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The Edge of the Range

G. Caughley, D. Grice, R. Barker and B. Brown
Journal of Animal Ecology
Vol. 57, No. 3 (Oct., 1988), pp. 771-785
DOI: 10.2307/5092
Stable URL: http://www.jstor.org/stable/5092
Page Count: 15
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The Edge of the Range
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Abstract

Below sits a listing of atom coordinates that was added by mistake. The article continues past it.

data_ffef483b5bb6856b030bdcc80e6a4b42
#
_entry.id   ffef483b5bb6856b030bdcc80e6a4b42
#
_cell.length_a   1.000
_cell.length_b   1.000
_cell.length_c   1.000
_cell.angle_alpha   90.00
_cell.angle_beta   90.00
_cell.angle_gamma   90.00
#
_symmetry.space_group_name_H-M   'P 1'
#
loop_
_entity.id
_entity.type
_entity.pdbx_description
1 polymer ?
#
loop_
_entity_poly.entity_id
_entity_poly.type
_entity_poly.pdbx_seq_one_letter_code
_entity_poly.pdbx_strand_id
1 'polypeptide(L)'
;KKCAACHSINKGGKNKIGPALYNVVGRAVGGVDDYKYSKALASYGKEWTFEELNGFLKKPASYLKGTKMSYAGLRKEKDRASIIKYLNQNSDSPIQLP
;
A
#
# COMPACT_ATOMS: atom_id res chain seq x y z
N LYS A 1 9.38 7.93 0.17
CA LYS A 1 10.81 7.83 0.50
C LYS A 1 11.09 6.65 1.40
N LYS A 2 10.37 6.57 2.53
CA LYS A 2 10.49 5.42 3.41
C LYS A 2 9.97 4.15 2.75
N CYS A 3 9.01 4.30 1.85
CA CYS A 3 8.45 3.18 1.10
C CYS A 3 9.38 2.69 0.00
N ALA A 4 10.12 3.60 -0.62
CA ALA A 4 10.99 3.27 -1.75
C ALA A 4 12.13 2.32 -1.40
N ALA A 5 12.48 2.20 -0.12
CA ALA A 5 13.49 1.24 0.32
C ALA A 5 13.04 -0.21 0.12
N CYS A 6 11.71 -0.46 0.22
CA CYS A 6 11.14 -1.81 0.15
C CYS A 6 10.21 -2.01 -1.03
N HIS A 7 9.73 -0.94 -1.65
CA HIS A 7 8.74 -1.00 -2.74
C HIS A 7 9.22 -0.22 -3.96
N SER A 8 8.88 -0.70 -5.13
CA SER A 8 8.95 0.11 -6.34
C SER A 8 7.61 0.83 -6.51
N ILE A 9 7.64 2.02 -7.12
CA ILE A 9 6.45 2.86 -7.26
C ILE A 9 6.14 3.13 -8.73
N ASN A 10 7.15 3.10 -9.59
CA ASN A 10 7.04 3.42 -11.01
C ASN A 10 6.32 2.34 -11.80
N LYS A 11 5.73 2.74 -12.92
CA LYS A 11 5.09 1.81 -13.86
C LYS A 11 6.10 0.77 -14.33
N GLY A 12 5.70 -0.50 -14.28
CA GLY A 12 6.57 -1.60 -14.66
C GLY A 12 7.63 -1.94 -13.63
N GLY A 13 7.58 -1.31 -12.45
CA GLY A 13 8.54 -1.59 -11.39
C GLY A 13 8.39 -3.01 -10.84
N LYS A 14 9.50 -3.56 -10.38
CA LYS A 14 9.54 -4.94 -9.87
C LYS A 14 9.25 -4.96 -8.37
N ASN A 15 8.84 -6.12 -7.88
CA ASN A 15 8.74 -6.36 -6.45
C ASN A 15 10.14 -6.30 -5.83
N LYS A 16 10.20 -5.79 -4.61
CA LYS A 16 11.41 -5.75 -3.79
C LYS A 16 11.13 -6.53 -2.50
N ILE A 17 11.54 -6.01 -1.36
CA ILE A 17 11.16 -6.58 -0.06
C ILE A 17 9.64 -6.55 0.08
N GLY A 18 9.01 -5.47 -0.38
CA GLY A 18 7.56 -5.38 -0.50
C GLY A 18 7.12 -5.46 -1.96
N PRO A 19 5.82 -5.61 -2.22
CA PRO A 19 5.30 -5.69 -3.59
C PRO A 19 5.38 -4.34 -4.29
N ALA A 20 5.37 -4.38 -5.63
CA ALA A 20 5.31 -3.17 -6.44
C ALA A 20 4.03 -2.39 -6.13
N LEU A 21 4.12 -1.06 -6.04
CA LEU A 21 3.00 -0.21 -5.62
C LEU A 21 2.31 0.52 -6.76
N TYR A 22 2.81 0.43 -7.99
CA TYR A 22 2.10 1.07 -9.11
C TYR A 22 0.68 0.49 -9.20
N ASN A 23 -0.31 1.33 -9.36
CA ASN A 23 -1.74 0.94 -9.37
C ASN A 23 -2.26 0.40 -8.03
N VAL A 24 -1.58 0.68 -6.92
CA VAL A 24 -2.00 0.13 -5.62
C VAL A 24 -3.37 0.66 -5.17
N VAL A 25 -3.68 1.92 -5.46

(1) We suggest a theoretical framework for considering limits to relatively stable distributions and illustrate some of the points raised with information on the distribution of two species of kangaroos. (2) If an attribute such as density or condition is low at the periphery but rises progressively towards the core of the distribution, its trend is described as a `ramp'. If the level of the attribute differs little between the periphery and the core of the distribution its trend forms a `step' at the range boundary. (3) Should density form a ramp inwards from the boundary whereas the mean well-being of the animals (e.g. body condition, growth, weight, recruitment) forms a step, the factor limiting distribution is likely to be a resource that is utilized consumptively or pre-emptively. (4) Should both density and well-being form a ramp, the implicated factor is a component of climate, an unmodifiable resource, or a facultative predator, parasite or pathogen. (5) Should both density and well-being step at the range boundary, the factor controlling the position of the boundary is likely to be the substrate (e.g. a rock type). (6) Two kangaroo populations were sampled at the core and periphery of their respective ranges. The southern (=`western') grey kangaroo Macropus fuliginosus (Desmarest) exhibited a ramp of both density and well-being which, in combination with ecological information on this species, suggested that the edge of the range was positioned by a component of climate perhaps interacting with an unmodifiable resource. (7) The eastern grey kangaroo Macropus giganteus Shaw exhibited a ramp of density but a step of well-being, implicating a renewable resource as the factor determining the inland boundary of distribution. (8) Density and distribution are likely to be different aspects of the same thing except where the limiting factor or combination of factors is or includes a renewable resource consumed by the animals.

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